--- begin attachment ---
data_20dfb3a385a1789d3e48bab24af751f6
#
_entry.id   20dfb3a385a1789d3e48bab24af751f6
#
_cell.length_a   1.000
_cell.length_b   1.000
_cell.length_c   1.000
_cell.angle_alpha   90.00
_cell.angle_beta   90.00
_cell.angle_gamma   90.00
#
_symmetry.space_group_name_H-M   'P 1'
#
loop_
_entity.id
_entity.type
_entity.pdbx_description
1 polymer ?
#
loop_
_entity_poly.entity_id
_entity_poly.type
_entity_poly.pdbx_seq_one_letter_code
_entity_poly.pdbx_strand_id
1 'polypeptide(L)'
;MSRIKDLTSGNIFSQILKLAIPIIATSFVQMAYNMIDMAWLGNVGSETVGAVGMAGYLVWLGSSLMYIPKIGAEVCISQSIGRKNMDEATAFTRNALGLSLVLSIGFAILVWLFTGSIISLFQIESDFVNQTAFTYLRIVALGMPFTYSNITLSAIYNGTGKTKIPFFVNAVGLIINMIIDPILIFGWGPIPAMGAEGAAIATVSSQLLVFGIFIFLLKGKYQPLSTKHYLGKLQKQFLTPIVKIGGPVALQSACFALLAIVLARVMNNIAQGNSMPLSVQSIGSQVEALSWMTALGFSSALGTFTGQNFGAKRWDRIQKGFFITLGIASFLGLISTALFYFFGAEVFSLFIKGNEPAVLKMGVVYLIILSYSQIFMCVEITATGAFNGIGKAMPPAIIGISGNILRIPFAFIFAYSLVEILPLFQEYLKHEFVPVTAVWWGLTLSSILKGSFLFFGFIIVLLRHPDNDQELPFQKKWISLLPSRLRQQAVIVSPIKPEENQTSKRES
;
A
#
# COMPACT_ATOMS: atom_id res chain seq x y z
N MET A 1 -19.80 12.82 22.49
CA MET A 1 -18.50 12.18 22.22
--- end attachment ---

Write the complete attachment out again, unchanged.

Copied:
data_20dfb3a385a1789d3e48bab24af751f6
#
_entry.id   20dfb3a385a1789d3e48bab24af751f6
#
_cell.length_a   1.000
_cell.length_b   1.000
_cell.length_c   1.000
_cell.angle_alpha   90.00
_cell.angle_beta   90.00
_cell.angle_gamma   90.00
#
_symmetry.space_group_name_H-M   'P 1'
#
loop_
_entity.id
_entity.type
_entity.pdbx_description
1 polymer ?
#
loop_
_entity_poly.entity_id
_entity_poly.type
_entity_poly.pdbx_seq_one_letter_code
_entity_poly.pdbx_strand_id
1 'polypeptide(L)'
;MSRIKDLTSGNIFSQILKLAIPIIATSFVQMAYNMIDMAWLGNVGSETVGAVGMAGYLVWLGSSLMYIPKIGAEVCISQSIGRKNMDEATAFTRNALGLSLVLSIGFAILVWLFTGSIISLFQIESDFVNQTAFTYLRIVALGMPFTYSNITLSAIYNGTGKTKIPFFVNAVGLIINMIIDPILIFGWGPIPAMGAEGAAIATVSSQLLVFGIFIFLLKGKYQPLSTKHYLGKLQKQFLTPIVKIGGPVALQSACFALLAIVLARVMNNIAQGNSMPLSVQSIGSQVEALSWMTALGFSSALGTFTGQNFGAKRWDRIQKGFFITLGIASFLGLISTALFYFFGAEVFSLFIKGNEPAVLKMGVVYLIILSYSQIFMCVEITATGAFNGIGKAMPPAIIGISGNILRIPFAFIFAYSLVEILPLFQEYLKHEFVPVTAVWWGLTLSSILKGSFLFFGFIIVLLRHPDNDQELPFQKKWISLLPSRLRQQAVIVSPIKPEENQTSKRES
;
A
#
# COMPACT_ATOMS: atom_id res chain seq x y z
N MET A 1 -19.80 12.82 22.49
CA MET A 1 -18.50 12.18 22.22